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Kyle Shea’s Trout Swinging Rig

Posted on May 23 2015

Kyle and a swung-up trout. Photo: Grant Turner.
Kyle and a swung-up trout. Photo: Grant Turner.

Today we’re back with another edition of our ‘Expert Rig‘ series of posts, where we highlight all the details (right down to the knot) on how the experts rig up.

As a guide at Alaska West, Kyle Shea gets to fish for big leopard rainbows during his down time. His method of choice? Swinging flies with a two handed rod. Here’s his rig of choice.

The Summary

  • Sage METHOD 6119-4 Switch Rod
  • Hatch 7 Plus Finatic Reel – Large Arbor
  • Airflo Skagit Switch – 450 Grain

The Detail

  • 20 pound dacron backing, preferably orange, attached to the spool with an arbor knot.
  • Backing attached to 150 feet of Airflo Miracle Braid shooting line via a loop to loop connection. Loops are made from a bimini twist in the line end of the backing and a blind loop in the Miracle Braid.
  • 450 grain Skagit Switch attached to Miracle Braid by loop to loop connections. A blind loop is used for the Miracle Braid here as well.
  • T-7 Airflo FLO Tip sink tip, attached to skagit head by factory loops.
  • Non-slip mono loop tied in 4 feet of 12 pound Maxima Ultragreen and attached to sink tip by a loop to loop connection.
  • Secret sauce depending on the week attached to leader using a non-slip mono loop.

The Commentary

  • “I absolutely love the METHOD 6119-4 switch. It’s my go-to when swinging up big trout on the Kanektok, but I’ve fished it for winter steelhead as well. It’s cannon of a rod and although it might only be a six weight, I’ve never felt undergunned throwing heavy flies or sink tips.”
  • “At 11 feet 9 inches, I really dig the length of the METHOD 6119-4. I feel like it’s more of a mini-spey than a true ‘switch’ rod, which is how I tend to think about switch rods anyhow. Longer rods mean better line control throughout the swing, and that’s a good thing.”
  • “When swinging for trout, I think it’s important to be able to manipulate the fly throughout the drift. Resident trout, unlike salmon and steelhead, are aggressive predators that are constantly searching for a meal. That’s why I like a rod with a stiff enough tip that I can provide action to the fly with a twitch of the hand. Many modern switch rods have soft tips that often times make it difficult to provide action to the fly. Even a big movement of a soft rod tip causes very little movement to the fly. But, being a stiffer rod, I feel like I am able to fish my fly more effectively with the METHOD.”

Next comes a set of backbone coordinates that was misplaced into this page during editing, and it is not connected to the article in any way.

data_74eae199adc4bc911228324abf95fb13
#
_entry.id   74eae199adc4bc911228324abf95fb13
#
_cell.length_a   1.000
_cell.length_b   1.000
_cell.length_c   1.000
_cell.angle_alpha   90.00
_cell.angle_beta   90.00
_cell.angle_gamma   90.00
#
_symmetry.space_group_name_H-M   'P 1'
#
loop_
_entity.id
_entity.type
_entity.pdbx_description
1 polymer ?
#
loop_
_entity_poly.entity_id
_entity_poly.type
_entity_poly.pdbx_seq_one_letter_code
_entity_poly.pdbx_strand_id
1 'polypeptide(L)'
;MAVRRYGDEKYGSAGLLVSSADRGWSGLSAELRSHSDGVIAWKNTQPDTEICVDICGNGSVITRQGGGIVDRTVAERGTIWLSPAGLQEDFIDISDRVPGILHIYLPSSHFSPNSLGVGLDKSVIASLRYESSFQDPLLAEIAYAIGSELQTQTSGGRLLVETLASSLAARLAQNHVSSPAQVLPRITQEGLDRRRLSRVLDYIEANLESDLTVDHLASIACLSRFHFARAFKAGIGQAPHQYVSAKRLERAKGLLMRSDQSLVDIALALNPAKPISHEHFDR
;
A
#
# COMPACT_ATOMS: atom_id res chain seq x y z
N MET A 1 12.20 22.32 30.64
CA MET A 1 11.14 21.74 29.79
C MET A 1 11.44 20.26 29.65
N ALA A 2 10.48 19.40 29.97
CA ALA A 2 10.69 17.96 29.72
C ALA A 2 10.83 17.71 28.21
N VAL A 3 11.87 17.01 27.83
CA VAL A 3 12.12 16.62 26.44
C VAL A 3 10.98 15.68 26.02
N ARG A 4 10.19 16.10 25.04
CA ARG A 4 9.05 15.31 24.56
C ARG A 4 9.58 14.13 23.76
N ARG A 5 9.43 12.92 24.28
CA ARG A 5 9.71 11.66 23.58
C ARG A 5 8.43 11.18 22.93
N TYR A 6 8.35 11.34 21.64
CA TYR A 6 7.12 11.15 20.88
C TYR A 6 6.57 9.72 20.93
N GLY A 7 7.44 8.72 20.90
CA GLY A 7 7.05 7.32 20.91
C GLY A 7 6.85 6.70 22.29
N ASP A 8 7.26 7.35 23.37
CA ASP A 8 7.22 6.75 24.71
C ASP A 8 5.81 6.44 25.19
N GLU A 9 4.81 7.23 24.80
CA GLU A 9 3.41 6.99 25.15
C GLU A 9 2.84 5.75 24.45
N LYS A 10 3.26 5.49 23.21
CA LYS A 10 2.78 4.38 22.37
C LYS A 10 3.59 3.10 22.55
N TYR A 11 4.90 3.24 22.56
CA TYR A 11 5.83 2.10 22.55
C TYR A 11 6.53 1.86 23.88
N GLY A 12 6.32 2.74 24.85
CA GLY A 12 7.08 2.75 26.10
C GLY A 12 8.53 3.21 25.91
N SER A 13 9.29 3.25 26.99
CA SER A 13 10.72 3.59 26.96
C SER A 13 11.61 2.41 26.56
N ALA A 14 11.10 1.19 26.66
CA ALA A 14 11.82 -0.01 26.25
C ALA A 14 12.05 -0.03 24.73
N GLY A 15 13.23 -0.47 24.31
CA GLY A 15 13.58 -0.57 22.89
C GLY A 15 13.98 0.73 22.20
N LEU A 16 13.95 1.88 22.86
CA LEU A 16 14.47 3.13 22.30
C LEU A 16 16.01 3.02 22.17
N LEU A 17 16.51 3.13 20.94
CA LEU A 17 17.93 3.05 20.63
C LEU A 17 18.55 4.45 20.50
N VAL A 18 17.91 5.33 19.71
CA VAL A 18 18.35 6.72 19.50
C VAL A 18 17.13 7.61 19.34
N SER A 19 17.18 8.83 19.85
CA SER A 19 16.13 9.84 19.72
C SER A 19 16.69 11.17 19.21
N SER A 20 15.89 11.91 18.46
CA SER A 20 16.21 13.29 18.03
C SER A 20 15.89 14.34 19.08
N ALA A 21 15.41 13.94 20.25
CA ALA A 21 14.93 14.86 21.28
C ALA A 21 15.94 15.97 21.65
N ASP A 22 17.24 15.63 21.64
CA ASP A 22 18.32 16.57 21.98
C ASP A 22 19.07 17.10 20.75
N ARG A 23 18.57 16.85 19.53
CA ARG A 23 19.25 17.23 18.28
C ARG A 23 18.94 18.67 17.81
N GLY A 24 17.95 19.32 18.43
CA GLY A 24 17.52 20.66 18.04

• “I really like the Finatic series of reels. I actually use the same 7 Plus for bonefish in the Bahamas. That’s why I prefer to fill it with orange backing and use stouter saltwater knots like the bimini twist. Not because it’s necessary for trout, but because it’s what I prefer when fishing for bonefish. That way, when it’s time to head south, I can switch out my running line with a bonefish taper and I’m good to go.”
  • “Airflo’s Miracle Braid has been my favorite running line for quite some time. It shoots well, has virtually no stretch or memory, and it floats. What’s not to like? Plus it sounds super cool shooting out the rod guides!”
  • “I just started fishing the new FLO Tip sink tips from Airflo and I’ve found I really like them. I tend to use a more active approach when swinging flies for trout, than your standard ‘downstream and across presentation.’ In other words, I tend to change up the weight of the fly or technique before switching tips, and the ten foot T-7 FLO Tip (2.5 intermediate, 7.5 T-7) seems to be a pretty versatile tip for the lower gradient of our river.”

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